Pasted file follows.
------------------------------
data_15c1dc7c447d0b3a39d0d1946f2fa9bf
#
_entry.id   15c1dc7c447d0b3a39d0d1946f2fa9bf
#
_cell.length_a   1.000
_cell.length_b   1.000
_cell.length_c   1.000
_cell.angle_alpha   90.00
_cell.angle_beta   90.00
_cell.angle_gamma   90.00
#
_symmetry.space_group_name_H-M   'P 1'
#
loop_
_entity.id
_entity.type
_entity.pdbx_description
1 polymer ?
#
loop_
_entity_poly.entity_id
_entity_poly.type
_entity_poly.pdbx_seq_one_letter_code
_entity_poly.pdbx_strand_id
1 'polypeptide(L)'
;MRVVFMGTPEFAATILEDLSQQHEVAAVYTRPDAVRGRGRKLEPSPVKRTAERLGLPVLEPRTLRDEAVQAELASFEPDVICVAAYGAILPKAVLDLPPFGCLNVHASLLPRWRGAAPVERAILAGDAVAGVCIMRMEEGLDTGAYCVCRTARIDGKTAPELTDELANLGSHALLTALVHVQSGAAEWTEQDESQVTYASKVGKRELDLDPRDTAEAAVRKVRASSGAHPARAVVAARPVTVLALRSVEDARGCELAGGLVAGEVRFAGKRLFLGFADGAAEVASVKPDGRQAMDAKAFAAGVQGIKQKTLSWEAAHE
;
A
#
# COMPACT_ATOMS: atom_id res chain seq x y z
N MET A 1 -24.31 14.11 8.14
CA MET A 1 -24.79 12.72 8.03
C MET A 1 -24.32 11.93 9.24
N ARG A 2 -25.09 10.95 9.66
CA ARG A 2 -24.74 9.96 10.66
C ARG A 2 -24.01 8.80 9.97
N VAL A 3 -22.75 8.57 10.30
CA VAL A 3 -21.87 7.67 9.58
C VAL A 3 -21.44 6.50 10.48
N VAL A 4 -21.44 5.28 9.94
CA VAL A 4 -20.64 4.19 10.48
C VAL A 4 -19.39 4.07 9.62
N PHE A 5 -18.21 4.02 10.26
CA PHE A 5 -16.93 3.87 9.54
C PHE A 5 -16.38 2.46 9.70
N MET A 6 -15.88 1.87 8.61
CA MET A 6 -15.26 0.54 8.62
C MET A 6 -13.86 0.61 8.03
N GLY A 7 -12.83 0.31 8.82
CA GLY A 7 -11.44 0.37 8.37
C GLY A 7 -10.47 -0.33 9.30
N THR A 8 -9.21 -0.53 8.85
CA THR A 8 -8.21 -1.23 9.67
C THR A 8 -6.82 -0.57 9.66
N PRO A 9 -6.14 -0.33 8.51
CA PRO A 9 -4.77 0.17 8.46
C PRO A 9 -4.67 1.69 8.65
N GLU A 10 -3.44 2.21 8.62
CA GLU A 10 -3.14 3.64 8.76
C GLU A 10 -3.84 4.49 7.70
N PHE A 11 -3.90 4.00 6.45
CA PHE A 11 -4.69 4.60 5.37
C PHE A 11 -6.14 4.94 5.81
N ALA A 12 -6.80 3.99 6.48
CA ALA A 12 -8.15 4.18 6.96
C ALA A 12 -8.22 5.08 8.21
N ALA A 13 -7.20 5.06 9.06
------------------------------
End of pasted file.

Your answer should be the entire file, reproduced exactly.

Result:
data_15c1dc7c447d0b3a39d0d1946f2fa9bf
#
_entry.id   15c1dc7c447d0b3a39d0d1946f2fa9bf
#
_cell.length_a   1.000
_cell.length_b   1.000
_cell.length_c   1.000
_cell.angle_alpha   90.00
_cell.angle_beta   90.00
_cell.angle_gamma   90.00
#
_symmetry.space_group_name_H-M   'P 1'
#
loop_
_entity.id
_entity.type
_entity.pdbx_description
1 polymer ?
#
loop_
_entity_poly.entity_id
_entity_poly.type
_entity_poly.pdbx_seq_one_letter_code
_entity_poly.pdbx_strand_id
1 'polypeptide(L)'
;MRVVFMGTPEFAATILEDLSQQHEVAAVYTRPDAVRGRGRKLEPSPVKRTAERLGLPVLEPRTLRDEAVQAELASFEPDVICVAAYGAILPKAVLDLPPFGCLNVHASLLPRWRGAAPVERAILAGDAVAGVCIMRMEEGLDTGAYCVCRTARIDGKTAPELTDELANLGSHALLTALVHVQSGAAEWTEQDESQVTYASKVGKRELDLDPRDTAEAAVRKVRASSGAHPARAVVAARPVTVLALRSVEDARGCELAGGLVAGEVRFAGKRLFLGFADGAAEVASVKPDGRQAMDAKAFAAGVQGIKQKTLSWEAAHE
;
A
#
# COMPACT_ATOMS: atom_id res chain seq x y z
N MET A 1 -24.31 14.11 8.14
CA MET A 1 -24.79 12.72 8.03
C MET A 1 -24.32 11.93 9.24
N ARG A 2 -25.09 10.95 9.66
CA ARG A 2 -24.74 9.96 10.66
C ARG A 2 -24.01 8.80 9.97
N VAL A 3 -22.75 8.57 10.30
CA VAL A 3 -21.87 7.67 9.58
C VAL A 3 -21.44 6.50 10.48
N VAL A 4 -21.44 5.28 9.94
CA VAL A 4 -20.64 4.19 10.48
C VAL A 4 -19.39 4.07 9.62
N PHE A 5 -18.21 4.02 10.26
CA PHE A 5 -16.93 3.87 9.54
C PHE A 5 -16.38 2.46 9.70
N MET A 6 -15.88 1.87 8.61
CA MET A 6 -15.26 0.54 8.62
C MET A 6 -13.86 0.61 8.03
N GLY A 7 -12.83 0.31 8.82
CA GLY A 7 -11.44 0.37 8.37
C GLY A 7 -10.47 -0.33 9.30
N THR A 8 -9.21 -0.53 8.85
CA THR A 8 -8.21 -1.23 9.67
C THR A 8 -6.82 -0.57 9.66
N PRO A 9 -6.14 -0.33 8.51
CA PRO A 9 -4.77 0.17 8.46
C PRO A 9 -4.67 1.69 8.65
N GLU A 10 -3.44 2.21 8.62
CA GLU A 10 -3.14 3.64 8.76
C GLU A 10 -3.84 4.49 7.70
N PHE A 11 -3.90 4.00 6.45
CA PHE A 11 -4.69 4.60 5.37
C PHE A 11 -6.14 4.94 5.81
N ALA A 12 -6.80 3.99 6.48
CA ALA A 12 -8.15 4.18 6.96
C ALA A 12 -8.22 5.08 8.21
N ALA A 13 -7.20 5.06 9.06